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Monday, May 14

14th May - US Close: Exit Greece, Enter MerDe

The Eurogroup meeting is not going to give any real concessions to Greece. Greece cannot form a government. Greece has a large bond payment due on Tuesday, and if it pays it, the country has remaining funds for couple of weeks. Someone will soon blink and either the eurocrats cave in, or Greece agrees to have "technical assistance" to form a techno government, just like Italy has.

I still believe that Greece will exit the euro, but timing is uncertain - in couple of weeks or a year? The European banks have offloaded their Greek bonds to the ECB and EFSF, but would those two institutions be able to handle the losses now, especially politically as the Spanish bailout is around the corner?

Merkel and Hollande, or Merde, will meet on Tuesday, almost immediately after Mr. Hollande has been crowned as the new president. They will not be talking about golf or old Sven Väth dj mixes.

Elsewhere, the Spanish bond market crashed and burned, and the latest monthly balance sheet from Spain's central bank shows that the country is very dependent on Eurosystem financing and deposit flight is continuing. Greece is almost gone. It is not a major issue for German and French banks anymore. Spain is. The Merde will talk about Spain, and then they will call Super Mario in Frankfurt am Main.
So the real moment of truth comes if and when the ECB — or more accurately the Bundesbank, which may ultimately be on the hook — decides to pull the plug.             Paul Krugman / NYT

Markets – Between The Hedges
The Closer – alphaville / FT
Market Commentary – A View From My Screens
Tyler’s European Summary – ZH
  Iberia Implodes To 17 Year Lows As Stigma Trade +200%
Tyler’s US Summary – ZH
  rips and dips for the sixth day in a row
Morning Briefing (Asia) – BNY Mellon

Debt crisis: live – The Telegraph
Europe Crisis Tracker – WSJ
Tracking Europe’s Debt Crisis – NYT
FX Options Analytics – Saxo Bank
European 10yr Yields and Spreads – MTS indices

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Moody's Downgrades 26 Italian Banks: Full ReportZH

I don't know how this ends exactly, but one answer may be that the single-currency area will ultimately have the membership that markets find credible. That could mean a Germanic northern union or a complete break-up. It is quite unlikely to be the current configuration.

The Axis of Weeble is Definitely WobblingTF Market Advisors
Shorting Germany, preferably bunds, is my favorite way to play this (with French bonds a close second). I think the next leg if it occurs wipes out the myth of Germany as “safe haven”. If Greece goes, losses to the Troika will be real and any attempt to paint over them will be too obvious.

NeverlandDr. Ed’s Blog
Two charts: industrial production and stock markets of select European countries and some trashing:
Europe is a socialist’s wonderland. Actually, it’s more like where Peter Pan resides.

Rebalancing the EurozoneProject Syndicate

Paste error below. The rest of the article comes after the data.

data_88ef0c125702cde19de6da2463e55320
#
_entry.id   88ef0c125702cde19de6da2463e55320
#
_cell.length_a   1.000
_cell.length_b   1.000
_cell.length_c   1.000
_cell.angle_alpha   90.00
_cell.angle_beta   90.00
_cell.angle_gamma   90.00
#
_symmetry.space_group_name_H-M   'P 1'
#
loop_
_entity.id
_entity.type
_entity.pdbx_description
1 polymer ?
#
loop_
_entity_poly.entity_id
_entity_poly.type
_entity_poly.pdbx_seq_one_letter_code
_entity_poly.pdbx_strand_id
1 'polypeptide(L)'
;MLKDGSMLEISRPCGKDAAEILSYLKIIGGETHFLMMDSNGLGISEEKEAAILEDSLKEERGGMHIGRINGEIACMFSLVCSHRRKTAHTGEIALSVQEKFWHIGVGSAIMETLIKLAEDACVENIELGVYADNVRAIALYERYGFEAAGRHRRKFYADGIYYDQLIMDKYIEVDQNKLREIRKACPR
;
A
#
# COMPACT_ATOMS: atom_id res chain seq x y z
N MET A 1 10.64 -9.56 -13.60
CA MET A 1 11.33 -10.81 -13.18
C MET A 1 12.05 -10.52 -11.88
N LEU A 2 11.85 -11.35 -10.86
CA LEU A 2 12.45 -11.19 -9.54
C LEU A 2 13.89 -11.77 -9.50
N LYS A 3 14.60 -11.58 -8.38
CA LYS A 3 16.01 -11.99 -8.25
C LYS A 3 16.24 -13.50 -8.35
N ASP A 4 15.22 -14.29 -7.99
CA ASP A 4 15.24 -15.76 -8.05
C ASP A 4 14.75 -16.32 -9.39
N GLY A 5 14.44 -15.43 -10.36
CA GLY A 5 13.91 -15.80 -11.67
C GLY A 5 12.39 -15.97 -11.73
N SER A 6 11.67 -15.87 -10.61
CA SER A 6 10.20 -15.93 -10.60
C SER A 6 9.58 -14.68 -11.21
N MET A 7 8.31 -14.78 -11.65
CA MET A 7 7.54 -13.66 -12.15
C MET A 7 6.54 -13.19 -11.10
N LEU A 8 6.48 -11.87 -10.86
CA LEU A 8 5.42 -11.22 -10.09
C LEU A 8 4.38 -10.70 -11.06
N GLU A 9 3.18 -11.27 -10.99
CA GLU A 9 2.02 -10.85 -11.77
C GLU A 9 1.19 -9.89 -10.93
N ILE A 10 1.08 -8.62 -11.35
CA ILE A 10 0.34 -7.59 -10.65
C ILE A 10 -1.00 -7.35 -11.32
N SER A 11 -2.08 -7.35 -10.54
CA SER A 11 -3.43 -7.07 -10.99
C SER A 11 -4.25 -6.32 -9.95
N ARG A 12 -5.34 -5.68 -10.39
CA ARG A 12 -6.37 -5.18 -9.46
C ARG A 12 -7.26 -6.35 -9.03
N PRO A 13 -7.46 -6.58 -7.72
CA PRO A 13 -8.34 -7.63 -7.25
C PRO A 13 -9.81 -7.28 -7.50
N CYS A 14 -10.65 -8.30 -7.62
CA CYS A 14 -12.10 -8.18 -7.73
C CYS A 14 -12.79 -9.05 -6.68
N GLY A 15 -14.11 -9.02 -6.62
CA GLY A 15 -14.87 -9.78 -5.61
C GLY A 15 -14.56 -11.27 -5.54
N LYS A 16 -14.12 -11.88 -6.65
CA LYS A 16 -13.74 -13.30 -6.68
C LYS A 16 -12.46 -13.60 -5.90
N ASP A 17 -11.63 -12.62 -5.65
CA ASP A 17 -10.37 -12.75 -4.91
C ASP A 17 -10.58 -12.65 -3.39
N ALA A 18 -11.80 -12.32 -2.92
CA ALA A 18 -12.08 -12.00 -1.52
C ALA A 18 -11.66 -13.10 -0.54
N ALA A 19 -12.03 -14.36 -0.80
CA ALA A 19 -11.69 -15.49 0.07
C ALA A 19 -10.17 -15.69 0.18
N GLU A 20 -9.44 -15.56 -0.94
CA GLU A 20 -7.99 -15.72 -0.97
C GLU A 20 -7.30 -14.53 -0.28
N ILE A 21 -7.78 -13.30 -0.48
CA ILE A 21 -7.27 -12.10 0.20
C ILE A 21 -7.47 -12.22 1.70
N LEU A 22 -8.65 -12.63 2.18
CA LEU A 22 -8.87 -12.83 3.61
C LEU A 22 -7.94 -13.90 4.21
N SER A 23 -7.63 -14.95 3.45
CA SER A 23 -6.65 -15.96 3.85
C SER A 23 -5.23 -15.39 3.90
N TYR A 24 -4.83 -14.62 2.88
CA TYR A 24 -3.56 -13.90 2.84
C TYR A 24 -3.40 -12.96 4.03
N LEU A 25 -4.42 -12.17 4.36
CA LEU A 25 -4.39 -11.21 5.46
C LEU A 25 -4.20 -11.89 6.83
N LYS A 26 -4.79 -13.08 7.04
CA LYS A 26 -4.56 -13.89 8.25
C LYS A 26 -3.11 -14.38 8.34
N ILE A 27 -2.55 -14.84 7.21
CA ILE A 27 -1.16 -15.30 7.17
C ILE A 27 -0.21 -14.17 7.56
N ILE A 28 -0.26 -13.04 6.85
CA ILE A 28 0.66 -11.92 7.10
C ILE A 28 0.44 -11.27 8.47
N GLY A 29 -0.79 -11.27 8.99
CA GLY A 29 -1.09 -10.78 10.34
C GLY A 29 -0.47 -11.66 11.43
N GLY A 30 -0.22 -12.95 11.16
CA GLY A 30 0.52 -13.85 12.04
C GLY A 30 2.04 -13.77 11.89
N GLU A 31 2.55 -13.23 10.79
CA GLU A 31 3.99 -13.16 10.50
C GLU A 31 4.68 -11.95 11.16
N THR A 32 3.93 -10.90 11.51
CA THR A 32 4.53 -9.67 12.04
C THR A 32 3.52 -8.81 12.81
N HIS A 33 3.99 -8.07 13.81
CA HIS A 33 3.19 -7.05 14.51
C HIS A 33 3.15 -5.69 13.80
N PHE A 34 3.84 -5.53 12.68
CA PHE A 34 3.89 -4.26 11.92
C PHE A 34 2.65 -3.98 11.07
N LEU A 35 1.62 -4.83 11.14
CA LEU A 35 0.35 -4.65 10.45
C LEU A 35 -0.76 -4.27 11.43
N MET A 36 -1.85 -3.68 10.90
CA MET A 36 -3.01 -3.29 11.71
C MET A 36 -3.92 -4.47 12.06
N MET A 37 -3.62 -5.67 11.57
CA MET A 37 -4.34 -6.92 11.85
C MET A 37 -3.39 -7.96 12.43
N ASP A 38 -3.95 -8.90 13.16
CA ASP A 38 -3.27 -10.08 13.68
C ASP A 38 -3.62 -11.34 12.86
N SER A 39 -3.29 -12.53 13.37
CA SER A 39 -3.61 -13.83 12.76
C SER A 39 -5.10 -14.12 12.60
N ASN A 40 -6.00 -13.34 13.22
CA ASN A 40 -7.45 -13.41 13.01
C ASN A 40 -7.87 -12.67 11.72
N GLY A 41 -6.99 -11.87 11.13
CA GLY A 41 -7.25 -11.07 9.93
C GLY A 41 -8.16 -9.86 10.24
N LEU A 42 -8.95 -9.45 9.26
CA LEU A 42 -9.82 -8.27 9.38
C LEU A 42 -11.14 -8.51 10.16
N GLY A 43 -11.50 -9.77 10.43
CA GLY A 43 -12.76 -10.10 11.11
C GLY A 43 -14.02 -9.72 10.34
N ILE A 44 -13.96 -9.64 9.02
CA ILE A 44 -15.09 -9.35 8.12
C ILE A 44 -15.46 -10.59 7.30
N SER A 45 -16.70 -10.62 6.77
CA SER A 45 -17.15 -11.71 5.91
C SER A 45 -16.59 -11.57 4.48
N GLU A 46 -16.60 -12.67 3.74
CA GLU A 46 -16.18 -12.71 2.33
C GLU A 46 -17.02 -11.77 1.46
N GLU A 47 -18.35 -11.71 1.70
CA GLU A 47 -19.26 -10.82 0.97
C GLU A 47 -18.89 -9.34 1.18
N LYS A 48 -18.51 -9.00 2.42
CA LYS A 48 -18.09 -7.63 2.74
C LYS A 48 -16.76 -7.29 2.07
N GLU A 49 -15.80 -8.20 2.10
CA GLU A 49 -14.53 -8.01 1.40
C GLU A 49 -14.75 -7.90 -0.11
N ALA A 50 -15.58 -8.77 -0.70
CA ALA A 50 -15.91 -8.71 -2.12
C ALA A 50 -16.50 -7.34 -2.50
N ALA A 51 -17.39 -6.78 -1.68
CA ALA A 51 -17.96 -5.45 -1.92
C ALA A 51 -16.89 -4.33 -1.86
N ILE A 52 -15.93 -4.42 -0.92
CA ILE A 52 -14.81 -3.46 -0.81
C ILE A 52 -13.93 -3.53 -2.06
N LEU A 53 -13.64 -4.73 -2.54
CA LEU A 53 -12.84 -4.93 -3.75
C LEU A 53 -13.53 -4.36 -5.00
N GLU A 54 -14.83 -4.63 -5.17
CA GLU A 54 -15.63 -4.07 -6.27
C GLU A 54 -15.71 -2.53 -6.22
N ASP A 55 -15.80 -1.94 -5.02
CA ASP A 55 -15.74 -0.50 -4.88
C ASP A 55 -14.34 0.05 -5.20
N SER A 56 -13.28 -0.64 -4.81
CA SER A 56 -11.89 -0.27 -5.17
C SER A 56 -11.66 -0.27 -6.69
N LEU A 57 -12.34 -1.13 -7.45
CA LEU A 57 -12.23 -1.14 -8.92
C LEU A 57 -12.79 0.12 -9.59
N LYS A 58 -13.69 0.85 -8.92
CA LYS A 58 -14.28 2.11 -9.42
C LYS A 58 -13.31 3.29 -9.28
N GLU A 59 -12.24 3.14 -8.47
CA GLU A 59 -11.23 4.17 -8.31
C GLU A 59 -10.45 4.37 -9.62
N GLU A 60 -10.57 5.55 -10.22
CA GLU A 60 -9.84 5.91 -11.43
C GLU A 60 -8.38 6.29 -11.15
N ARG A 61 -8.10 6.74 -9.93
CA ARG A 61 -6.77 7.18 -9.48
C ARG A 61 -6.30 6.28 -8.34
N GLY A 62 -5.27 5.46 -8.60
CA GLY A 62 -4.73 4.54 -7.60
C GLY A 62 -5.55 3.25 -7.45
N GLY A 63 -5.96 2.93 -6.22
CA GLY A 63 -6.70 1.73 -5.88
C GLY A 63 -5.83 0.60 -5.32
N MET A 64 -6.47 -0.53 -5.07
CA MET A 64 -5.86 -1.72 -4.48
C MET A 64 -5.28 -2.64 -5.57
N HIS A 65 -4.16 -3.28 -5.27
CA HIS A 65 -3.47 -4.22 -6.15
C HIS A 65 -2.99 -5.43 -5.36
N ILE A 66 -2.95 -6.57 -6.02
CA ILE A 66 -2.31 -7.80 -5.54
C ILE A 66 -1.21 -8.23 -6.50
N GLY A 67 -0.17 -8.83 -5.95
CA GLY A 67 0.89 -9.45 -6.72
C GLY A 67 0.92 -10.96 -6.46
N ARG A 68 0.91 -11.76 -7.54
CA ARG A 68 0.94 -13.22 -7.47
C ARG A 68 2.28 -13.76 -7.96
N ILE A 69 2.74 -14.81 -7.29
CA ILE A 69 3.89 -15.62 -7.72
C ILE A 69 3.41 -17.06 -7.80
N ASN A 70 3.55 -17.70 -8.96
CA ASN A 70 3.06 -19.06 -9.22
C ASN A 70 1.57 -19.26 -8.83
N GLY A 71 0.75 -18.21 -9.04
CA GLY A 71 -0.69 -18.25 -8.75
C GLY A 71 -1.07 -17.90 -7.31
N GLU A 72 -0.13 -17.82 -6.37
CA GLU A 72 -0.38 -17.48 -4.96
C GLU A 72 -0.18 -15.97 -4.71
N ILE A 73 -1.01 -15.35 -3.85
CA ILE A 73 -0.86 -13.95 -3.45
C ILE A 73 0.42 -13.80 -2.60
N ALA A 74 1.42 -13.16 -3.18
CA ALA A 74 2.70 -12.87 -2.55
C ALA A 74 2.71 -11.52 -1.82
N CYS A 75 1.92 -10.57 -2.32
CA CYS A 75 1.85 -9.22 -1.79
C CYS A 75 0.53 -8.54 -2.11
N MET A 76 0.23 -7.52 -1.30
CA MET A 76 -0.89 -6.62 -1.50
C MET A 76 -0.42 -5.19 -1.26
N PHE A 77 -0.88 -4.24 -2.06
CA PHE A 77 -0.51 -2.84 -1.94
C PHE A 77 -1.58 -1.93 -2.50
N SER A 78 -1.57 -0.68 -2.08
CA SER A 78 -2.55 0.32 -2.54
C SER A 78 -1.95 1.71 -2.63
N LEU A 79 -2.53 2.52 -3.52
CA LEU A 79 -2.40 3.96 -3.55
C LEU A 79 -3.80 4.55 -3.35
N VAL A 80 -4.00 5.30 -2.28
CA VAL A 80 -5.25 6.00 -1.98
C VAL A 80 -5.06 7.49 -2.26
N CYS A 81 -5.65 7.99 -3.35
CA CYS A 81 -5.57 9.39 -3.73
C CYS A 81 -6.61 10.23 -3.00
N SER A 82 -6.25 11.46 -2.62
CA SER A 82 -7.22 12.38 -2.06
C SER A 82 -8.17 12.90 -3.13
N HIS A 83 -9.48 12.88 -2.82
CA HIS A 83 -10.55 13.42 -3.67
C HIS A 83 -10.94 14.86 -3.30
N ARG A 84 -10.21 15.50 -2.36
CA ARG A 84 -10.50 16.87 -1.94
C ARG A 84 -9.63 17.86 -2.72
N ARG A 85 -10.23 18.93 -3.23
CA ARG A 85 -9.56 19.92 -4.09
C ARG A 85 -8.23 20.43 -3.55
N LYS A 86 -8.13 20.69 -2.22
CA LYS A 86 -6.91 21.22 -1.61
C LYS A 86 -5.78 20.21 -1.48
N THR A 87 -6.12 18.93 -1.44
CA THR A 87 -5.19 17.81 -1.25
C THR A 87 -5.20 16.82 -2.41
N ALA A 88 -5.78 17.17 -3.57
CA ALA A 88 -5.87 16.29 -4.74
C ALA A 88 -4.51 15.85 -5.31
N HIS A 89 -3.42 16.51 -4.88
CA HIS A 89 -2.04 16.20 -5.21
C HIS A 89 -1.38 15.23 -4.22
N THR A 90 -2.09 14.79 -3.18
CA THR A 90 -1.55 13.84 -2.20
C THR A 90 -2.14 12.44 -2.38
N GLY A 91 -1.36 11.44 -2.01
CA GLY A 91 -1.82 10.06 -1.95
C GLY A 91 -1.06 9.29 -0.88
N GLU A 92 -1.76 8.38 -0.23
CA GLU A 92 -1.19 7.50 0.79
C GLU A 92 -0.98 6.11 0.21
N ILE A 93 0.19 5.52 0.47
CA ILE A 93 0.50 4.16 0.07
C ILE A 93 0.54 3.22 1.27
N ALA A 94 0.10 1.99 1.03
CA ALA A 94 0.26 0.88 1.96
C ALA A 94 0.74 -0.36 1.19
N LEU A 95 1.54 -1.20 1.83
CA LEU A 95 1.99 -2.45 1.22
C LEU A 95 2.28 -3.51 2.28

As long as the eurozone's internal divergence in unit labor costs persists, the euro crisis cannot be fully resolved, because current-account deficits and/or slow growth will continue to stalk the “south,” perpetuating worries about sovereign debt and commercial banks. But the burden of adjustment cannot rest solely on the south.

Jamie Dimon & Greece: Imperfect TogetherKotok / The Big Picture
The only player that can assist is the ECB.  It cannot fix an issue of solvency.  However, it can offset the pressures of illiquidity.  It has done so and will do so again.  We expect the ECB balance sheet to expand again by a large amount as it attempts to use additional liquidity to stave off collapsing markets.

Merkel and Hollande: you say growth, I say austerity, let’s call the whole thing off alphaville / FT
While the relationship has had an inauspicious start, the signs are that it will go well, at least initially. Both leaders find themselves under pressure at home, but they need each other.

Lloyds’s Mercuri Says Contagion Is Focus of Euro ZoneBB (mp3)

Five European Central Bankers Discuss Greek Eurozone Exit; Lies and Half-Truths from German Finance Minister; Message to Greek Politicians "No New Concessions"Mish’s
“I think Hollande knows that the fiscal pact can’t be renegotiated,” Schaeuble said. That is a lie as well and we will find out soon enough. Given the Crushing Defeat for Merkel's CDU Party in German Elections last weekend, Hollande will press even harder for what he wants: Eurobonds and a weakening of austerity measures.

Greek tragedyMacroScope / Reuters
Greece will obviously loom large over this evening’s meeting of euro zone finance ministers in Brussels. But so will Spain… If Spain is cut some slack then why not Greece?

Greece Euro-Exit Debate Goes PublicBB

Eurozone in 'very political' meeting on Greece and Spaineuobserver

Default now or default later? Wolfgang Münchau / FT
By following the EU-IMF programme, Greece will end up with 10 years of depression, an inevitable euro exit and a possible breakdown of democracy. The best option, in my view, would be a strategy to achieve a primary balance by 2013 and then to default on all outstanding foreign debt, public and private.